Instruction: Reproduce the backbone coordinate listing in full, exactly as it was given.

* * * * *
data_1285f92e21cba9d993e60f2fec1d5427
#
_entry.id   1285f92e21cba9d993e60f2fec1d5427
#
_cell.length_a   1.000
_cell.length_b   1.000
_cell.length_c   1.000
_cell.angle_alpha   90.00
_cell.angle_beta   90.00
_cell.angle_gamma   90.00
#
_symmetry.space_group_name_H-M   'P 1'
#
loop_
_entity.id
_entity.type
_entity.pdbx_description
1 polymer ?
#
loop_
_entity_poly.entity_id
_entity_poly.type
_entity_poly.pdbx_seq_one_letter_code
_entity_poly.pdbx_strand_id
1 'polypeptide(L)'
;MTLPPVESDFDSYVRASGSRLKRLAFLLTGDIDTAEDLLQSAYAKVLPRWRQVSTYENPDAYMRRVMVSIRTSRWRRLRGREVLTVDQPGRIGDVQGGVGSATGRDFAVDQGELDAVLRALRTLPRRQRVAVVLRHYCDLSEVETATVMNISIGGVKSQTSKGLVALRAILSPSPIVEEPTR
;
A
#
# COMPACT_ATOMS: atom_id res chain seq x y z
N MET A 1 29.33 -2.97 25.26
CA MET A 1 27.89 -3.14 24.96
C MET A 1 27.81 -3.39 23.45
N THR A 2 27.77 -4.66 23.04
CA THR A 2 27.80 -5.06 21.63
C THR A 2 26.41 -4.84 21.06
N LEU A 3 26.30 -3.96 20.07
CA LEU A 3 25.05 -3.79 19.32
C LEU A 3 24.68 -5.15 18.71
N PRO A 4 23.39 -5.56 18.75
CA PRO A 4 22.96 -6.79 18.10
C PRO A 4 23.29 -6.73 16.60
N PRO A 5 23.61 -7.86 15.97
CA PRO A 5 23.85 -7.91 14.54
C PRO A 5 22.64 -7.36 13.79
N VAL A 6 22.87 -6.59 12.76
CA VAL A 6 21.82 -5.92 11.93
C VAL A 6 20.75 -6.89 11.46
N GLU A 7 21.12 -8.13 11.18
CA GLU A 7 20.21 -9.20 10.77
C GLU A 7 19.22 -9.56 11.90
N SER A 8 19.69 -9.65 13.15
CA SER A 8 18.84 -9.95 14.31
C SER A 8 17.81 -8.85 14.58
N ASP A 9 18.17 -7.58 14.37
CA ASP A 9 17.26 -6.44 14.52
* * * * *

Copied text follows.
data_1285f92e21cba9d993e60f2fec1d5427
#
_entry.id   1285f92e21cba9d993e60f2fec1d5427
#
_cell.length_a   1.000
_cell.length_b   1.000
_cell.length_c   1.000
_cell.angle_alpha   90.00
_cell.angle_beta   90.00
_cell.angle_gamma   90.00
#
_symmetry.space_group_name_H-M   'P 1'
#
loop_
_entity.id
_entity.type
_entity.pdbx_description
1 polymer ?
#
loop_
_entity_poly.entity_id
_entity_poly.type
_entity_poly.pdbx_seq_one_letter_code
_entity_poly.pdbx_strand_id
1 'polypeptide(L)'
;MTLPPVESDFDSYVRASGSRLKRLAFLLTGDIDTAEDLLQSAYAKVLPRWRQVSTYENPDAYMRRVMVSIRTSRWRRLRGREVLTVDQPGRIGDVQGGVGSATGRDFAVDQGELDAVLRALRTLPRRQRVAVVLRHYCDLSEVETATVMNISIGGVKSQTSKGLVALRAILSPSPIVEEPTR
;
A
#
# COMPACT_ATOMS: atom_id res chain seq x y z
N MET A 1 29.33 -2.97 25.26
CA MET A 1 27.89 -3.14 24.96
C MET A 1 27.81 -3.39 23.45
N THR A 2 27.77 -4.66 23.04
CA THR A 2 27.80 -5.06 21.63
C THR A 2 26.41 -4.84 21.06
N LEU A 3 26.30 -3.96 20.07
CA LEU A 3 25.05 -3.79 19.32
C LEU A 3 24.68 -5.15 18.71
N PRO A 4 23.39 -5.56 18.75
CA PRO A 4 22.96 -6.79 18.10
C PRO A 4 23.29 -6.73 16.60
N PRO A 5 23.61 -7.86 15.97
CA PRO A 5 23.85 -7.91 14.54
C PRO A 5 22.64 -7.36 13.79
N VAL A 6 22.87 -6.59 12.76
CA VAL A 6 21.82 -5.92 11.93
C VAL A 6 20.75 -6.89 11.46
N GLU A 7 21.12 -8.13 11.18
CA GLU A 7 20.21 -9.20 10.77
C GLU A 7 19.22 -9.56 11.90
N SER A 8 19.69 -9.65 13.15
CA SER A 8 18.84 -9.95 14.31
C SER A 8 17.81 -8.85 14.58
N ASP A 9 18.17 -7.58 14.37
CA ASP A 9 17.26 -6.44 14.52